The cytokine analysis of lung homogenates shows that CpG ODNs induce an early cytokine response and that the earliest cytokines detected in the lung are KC at 1 hr followed by IL-1a and b, IL-12(p40) and IL-6 at 3 hrs and by G-CSF, MCP-1, MIP-1a and b, and RANTES at 6 hrs. Most but not all of these cytokines are found systemically in the serum in a narrow peak at slightly later time points compared to their appearance in the organ, suggesting a spillover from the lung into the blood, and several of those cytokines are released by AMs after in vitro stimulation with CpG ODNs. Flow cytometric analysis of lung immune cells shows that intrapulmonary administration of CpG ODN induces activation of plasmacytoid DCs (pDCs), myeloid DCs (mDCs), CD4 T cells, CD8 T cells and NK cells in a time period of 12 hours to 4 days after treatment, as well as recruitment into the lung of pDCs at 2 days and of mDC starting at 4 days, respectively.
LTK63 treatment, in contrast, acts more slowly and induces two phases of activation in the lung: an early phase, which extends from 1 to 2 days, and a second phase, which extends from 6 to 8 days. In the first phase, LTK63 intrapulmonary administration induces up-regulation of IL-1b, G-CSF and KC, which represent granulocyte chemoattractants and growth factors, and consistent with this, accumulation of granulocytes and mDCs in the lung is observed. In the second phase, LTK63 induces in the lung the up-regulation of a complex mixture of cytokines involved in inflammation and cell recruitment, which are produced in part by CD11c+ cells, as shown in in vitro experiments with these cells isolated from the lungs of LTK63 treated mice. Flow cytometric analysis of lung immune cells shows that at 6-8 days after LTK63 treatment, the number of mDCs and pDCs, CD8+ and CD4+ T cells, granulocytes, NK cells and B cells increase, and CD8+ and CD4+ T cell subsets are activated. In vivo migration assays indicate that at least part of the LTK63-induced increase in mDC numbers is due to the recruitment of differentiated DCs from the blood. In order to understand the nature of the increased immune responsiveness in the lung, the T cell stimulatory ability of lung myeloid cells was analyzed. The studies of the mixed population of total lung CD11c+ cells show that cells isolated from LTK63 treated mice are more efficient at stimulating allogeneic T cell responses than those from untreated mice. When we tested the T cell stimulatory ability of cells sorted into CD11c+MHC-IIhigh mDCs and CD11chighMHC-IIint cells comprising alveolar macrophages and immature mDCS, we found no difference on a per cell basis between LTK63 treated and control mice. Since I find a strong accumulation of CD11c+MHC-IIhigh mDCs after LTK63 treatment, I conclude that the enhanced immune responsiveness induced by LTK63 is partly due to increased numbers of CD11c+MHC-IIhigh mDCs with a strong potential to prime T cells.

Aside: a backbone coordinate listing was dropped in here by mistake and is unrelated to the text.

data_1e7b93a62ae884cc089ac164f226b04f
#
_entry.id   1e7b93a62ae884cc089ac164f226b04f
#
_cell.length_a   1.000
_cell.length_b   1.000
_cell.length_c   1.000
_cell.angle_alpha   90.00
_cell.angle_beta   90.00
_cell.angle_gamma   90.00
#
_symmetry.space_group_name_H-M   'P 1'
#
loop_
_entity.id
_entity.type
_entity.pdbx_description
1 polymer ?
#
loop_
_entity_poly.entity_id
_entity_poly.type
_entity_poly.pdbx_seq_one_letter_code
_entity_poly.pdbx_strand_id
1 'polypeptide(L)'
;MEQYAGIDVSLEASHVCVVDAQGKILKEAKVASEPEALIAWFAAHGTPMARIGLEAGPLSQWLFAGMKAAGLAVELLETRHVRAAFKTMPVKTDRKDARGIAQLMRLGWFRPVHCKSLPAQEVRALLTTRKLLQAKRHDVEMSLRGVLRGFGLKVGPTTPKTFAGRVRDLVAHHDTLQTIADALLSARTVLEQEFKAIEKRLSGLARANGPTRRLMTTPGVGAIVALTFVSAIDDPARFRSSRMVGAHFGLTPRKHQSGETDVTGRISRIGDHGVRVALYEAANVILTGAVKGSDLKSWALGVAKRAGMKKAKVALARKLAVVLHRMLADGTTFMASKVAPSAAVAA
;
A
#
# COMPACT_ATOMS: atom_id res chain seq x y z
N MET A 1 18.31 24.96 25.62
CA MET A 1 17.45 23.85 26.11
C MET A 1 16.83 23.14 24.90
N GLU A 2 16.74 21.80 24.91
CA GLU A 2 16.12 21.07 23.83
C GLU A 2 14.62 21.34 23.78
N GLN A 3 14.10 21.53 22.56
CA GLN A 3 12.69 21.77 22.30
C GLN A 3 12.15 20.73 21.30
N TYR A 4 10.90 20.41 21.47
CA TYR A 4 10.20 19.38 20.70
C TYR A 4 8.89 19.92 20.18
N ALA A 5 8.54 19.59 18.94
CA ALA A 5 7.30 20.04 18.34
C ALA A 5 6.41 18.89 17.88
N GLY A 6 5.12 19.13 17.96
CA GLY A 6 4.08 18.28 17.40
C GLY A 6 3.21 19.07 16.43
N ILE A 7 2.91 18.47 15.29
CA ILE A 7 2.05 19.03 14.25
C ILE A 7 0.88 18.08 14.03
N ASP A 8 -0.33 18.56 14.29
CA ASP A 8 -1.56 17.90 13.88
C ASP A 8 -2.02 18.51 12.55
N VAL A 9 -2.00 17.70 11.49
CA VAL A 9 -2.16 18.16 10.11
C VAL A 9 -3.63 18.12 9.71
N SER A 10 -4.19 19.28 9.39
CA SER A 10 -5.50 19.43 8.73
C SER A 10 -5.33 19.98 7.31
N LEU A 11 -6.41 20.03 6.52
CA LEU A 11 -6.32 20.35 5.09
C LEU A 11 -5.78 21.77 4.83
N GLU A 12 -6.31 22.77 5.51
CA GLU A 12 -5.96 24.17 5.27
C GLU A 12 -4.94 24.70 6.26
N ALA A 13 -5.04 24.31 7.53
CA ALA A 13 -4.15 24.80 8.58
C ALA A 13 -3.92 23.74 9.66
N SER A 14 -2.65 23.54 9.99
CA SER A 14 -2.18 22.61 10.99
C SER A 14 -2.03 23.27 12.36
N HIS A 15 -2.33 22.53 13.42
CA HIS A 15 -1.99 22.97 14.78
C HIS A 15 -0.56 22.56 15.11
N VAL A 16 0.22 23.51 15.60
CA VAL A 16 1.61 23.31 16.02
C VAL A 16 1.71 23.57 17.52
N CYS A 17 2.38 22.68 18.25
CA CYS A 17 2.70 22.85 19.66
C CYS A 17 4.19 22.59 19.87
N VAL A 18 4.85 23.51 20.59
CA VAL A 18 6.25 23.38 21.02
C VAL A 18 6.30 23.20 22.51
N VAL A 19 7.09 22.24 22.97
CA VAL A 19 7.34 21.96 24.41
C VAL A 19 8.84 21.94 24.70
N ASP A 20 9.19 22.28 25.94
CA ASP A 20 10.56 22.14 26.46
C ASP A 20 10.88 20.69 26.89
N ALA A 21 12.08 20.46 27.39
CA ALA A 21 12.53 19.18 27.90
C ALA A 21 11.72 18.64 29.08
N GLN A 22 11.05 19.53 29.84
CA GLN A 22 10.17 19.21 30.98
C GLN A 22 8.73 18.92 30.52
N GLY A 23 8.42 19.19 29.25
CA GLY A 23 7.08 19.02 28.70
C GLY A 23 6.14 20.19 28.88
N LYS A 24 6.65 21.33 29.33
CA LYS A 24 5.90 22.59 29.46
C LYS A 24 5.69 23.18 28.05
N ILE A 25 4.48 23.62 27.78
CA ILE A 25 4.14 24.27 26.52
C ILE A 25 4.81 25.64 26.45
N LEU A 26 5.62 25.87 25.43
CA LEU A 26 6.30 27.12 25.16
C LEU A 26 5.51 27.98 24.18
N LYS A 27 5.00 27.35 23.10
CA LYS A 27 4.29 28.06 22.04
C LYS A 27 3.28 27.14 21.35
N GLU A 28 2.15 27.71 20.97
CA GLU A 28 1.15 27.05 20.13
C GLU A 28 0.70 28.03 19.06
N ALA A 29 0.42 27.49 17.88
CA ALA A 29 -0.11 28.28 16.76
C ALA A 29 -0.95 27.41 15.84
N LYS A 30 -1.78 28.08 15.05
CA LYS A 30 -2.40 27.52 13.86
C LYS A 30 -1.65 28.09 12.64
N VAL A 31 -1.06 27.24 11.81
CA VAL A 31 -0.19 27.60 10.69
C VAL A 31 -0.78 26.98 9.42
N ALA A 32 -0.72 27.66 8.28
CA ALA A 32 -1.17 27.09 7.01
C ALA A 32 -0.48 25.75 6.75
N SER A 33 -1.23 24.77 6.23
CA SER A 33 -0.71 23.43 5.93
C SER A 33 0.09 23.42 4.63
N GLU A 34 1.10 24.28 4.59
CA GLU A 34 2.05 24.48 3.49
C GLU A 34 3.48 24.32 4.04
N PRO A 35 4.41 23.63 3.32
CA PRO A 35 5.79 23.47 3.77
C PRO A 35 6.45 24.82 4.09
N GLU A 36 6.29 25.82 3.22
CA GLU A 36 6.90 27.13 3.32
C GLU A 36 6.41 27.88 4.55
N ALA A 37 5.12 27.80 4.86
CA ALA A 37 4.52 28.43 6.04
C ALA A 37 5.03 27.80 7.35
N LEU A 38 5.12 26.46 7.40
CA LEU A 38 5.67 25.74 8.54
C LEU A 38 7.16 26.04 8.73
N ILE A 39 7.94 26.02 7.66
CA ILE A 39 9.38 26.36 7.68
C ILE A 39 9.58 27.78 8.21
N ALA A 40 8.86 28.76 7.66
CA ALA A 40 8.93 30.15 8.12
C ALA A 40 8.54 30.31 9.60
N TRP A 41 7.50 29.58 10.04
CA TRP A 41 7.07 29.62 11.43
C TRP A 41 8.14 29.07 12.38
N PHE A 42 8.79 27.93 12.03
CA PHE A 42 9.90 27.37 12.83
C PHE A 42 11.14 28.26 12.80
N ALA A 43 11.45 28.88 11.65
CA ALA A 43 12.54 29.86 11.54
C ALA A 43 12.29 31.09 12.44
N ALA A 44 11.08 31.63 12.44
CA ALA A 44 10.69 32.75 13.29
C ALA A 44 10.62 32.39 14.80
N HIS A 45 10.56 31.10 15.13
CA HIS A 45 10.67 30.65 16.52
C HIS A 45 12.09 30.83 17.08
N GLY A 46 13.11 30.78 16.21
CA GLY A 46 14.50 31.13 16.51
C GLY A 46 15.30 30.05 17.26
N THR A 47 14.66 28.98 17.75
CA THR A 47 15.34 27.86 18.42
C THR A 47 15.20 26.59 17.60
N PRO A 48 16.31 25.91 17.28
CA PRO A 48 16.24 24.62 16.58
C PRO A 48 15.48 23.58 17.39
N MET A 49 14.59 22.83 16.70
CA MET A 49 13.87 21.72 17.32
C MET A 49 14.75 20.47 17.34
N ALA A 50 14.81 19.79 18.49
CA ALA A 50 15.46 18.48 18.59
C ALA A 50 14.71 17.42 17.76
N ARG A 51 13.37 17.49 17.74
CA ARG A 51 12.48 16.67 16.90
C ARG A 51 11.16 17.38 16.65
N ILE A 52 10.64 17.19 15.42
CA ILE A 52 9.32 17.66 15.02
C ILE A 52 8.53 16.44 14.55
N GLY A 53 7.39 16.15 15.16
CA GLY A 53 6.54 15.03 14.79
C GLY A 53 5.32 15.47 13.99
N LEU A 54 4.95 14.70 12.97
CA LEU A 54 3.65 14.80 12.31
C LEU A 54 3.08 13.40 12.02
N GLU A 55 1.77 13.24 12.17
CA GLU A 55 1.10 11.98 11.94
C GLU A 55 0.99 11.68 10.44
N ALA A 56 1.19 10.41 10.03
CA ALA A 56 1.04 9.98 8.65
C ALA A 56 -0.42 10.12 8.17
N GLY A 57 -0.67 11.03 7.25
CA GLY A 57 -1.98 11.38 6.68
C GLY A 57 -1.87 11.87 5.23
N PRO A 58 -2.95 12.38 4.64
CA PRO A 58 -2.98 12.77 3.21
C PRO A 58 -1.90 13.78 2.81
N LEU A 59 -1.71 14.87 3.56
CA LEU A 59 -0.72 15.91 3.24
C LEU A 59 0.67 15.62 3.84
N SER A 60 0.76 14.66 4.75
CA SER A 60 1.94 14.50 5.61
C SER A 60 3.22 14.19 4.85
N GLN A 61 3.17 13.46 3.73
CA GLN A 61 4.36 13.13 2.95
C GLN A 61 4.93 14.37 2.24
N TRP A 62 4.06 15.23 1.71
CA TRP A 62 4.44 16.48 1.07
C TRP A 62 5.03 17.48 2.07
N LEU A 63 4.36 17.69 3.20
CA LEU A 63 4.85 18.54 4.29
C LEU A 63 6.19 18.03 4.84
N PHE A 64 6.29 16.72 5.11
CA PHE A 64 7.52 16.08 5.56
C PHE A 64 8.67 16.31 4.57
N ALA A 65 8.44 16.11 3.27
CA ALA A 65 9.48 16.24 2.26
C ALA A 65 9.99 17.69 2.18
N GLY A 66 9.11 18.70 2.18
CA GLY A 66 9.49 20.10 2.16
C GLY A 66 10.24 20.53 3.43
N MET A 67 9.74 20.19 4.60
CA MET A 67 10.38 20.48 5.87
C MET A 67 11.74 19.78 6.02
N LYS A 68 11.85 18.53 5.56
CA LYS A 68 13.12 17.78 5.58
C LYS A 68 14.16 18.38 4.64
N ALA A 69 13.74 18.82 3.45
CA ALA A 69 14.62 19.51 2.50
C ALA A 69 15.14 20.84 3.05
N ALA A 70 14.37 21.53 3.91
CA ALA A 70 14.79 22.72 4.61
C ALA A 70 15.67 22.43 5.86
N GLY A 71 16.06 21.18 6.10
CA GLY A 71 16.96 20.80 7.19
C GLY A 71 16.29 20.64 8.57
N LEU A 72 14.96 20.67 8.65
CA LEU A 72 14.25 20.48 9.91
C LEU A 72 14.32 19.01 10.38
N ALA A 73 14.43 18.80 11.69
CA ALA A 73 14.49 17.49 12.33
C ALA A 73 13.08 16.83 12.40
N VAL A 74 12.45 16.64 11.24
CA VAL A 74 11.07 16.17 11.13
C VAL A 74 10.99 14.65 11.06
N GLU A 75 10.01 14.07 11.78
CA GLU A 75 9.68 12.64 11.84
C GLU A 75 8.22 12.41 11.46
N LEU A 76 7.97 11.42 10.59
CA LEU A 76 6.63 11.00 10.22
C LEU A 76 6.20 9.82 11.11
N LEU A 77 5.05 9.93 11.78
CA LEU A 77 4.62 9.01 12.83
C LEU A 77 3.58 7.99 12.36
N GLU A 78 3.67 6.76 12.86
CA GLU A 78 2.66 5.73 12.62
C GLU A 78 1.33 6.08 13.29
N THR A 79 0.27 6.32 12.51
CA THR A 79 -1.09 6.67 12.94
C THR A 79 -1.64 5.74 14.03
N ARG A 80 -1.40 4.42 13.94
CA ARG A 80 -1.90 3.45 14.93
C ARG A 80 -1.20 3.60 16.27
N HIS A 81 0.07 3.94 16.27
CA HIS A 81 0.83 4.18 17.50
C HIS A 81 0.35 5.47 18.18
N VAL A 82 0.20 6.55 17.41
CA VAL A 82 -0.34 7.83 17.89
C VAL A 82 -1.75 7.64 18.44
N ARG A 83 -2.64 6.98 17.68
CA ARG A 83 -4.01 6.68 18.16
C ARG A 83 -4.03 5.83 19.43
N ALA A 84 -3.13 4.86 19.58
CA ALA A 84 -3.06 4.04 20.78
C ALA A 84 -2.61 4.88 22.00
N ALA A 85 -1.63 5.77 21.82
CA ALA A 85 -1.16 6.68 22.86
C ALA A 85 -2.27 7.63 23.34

In conclusion, while both CpG ODNs and LTK63 studied here appear to act mainly through APCs such as AMs and DCs, the kinetics of this process greatly differ between the two. The response to CpG ODNs is much faster, probably due to the direct activation of receptor-bearing innate immune cells present in the lung, among which mDCs and pDCs. The earliest event in the response to LTK63, in contrast, is detectable only after 24 hrs, which suggests either that the initial steps are too subtle to be detected here, and that chemokine production and cell influx observed at 1 to 2 days has to be considered the distal result of a sequence of small events preceding those detected here. Alternatively, due to the nature of the interaction between LTK63 and target cells, the phenomena observed at 24 hrs may in fact be the very first to take place, which would suggest a very slow onset of cell activation by LTK63. On the other hand, the response to LTK63 lasts longer, and a second wave of events are observed at 6-8 days. The explanation that is most plausible and compatible with known kinetics of immune responses is that this second wave is driven at least partly by the adaptive immune response to LTK63 and that in fact, LTK63 acts by mimicking infection by a pathogen. At 8 days, we do not detect any response to CpG ODNs anymore, which again would be compatible with the fact that in the absence of a protein Ag component, the immune response is limited to the initial innate phase and not prolonged. This is in line with the studies on generic protection indicating that this protective effect is less durable for CpG ODNs than for LTK63.